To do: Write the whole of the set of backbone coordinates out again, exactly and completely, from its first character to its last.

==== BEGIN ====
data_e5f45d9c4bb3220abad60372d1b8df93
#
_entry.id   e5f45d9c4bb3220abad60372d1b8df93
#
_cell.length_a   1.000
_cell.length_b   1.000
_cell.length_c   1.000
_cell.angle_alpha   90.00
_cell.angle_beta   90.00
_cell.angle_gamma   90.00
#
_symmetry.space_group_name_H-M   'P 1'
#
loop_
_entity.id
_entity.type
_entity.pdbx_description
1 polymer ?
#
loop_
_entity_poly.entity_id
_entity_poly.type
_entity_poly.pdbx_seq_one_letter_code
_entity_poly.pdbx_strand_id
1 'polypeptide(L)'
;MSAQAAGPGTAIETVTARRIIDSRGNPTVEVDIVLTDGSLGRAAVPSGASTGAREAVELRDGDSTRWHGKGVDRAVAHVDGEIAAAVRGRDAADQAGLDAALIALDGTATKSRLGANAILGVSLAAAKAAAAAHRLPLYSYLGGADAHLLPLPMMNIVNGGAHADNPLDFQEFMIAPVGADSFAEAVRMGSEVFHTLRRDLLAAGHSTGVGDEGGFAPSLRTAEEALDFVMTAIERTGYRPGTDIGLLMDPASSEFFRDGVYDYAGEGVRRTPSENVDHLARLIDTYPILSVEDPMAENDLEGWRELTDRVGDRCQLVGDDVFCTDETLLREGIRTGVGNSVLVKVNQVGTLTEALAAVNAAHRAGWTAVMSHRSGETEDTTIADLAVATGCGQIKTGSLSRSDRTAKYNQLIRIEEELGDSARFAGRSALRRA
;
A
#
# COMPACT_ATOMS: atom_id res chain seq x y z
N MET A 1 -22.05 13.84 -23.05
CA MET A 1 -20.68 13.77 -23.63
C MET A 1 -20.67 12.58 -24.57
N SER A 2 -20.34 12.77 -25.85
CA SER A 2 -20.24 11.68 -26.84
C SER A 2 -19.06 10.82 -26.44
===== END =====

data_e5f45d9c4bb3220abad60372d1b8df93
#
_entry.id   e5f45d9c4bb3220abad60372d1b8df93
#
_cell.length_a   1.000
_cell.length_b   1.000
_cell.length_c   1.000
_cell.angle_alpha   90.00
_cell.angle_beta   90.00
_cell.angle_gamma   90.00
#
_symmetry.space_group_name_H-M   'P 1'
#
loop_
_entity.id
_entity.type
_entity.pdbx_description
1 polymer ?
#
loop_
_entity_poly.entity_id
_entity_poly.type
_entity_poly.pdbx_seq_one_letter_code
_entity_poly.pdbx_strand_id
1 'polypeptide(L)'
;MSAQAAGPGTAIETVTARRIIDSRGNPTVEVDIVLTDGSLGRAAVPSGASTGAREAVELRDGDSTRWHGKGVDRAVAHVDGEIAAAVRGRDAADQAGLDAALIALDGTATKSRLGANAILGVSLAAAKAAAAAHRLPLYSYLGGADAHLLPLPMMNIVNGGAHADNPLDFQEFMIAPVGADSFAEAVRMGSEVFHTLRRDLLAAGHSTGVGDEGGFAPSLRTAEEALDFVMTAIERTGYRPGTDIGLLMDPASSEFFRDGVYDYAGEGVRRTPSENVDHLARLIDTYPILSVEDPMAENDLEGWRELTDRVGDRCQLVGDDVFCTDETLLREGIRTGVGNSVLVKVNQVGTLTEALAAVNAAHRAGWTAVMSHRSGETEDTTIADLAVATGCGQIKTGSLSRSDRTAKYNQLIRIEEELGDSARFAGRSALRRA
;
A
#
# COMPACT_ATOMS: atom_id res chain seq x y z
N MET A 1 -22.05 13.84 -23.05
CA MET A 1 -20.68 13.77 -23.63
C MET A 1 -20.67 12.58 -24.57
N SER A 2 -20.34 12.77 -25.85
CA SER A 2 -20.24 11.68 -26.84
C SER A 2 -19.06 10.82 -26.44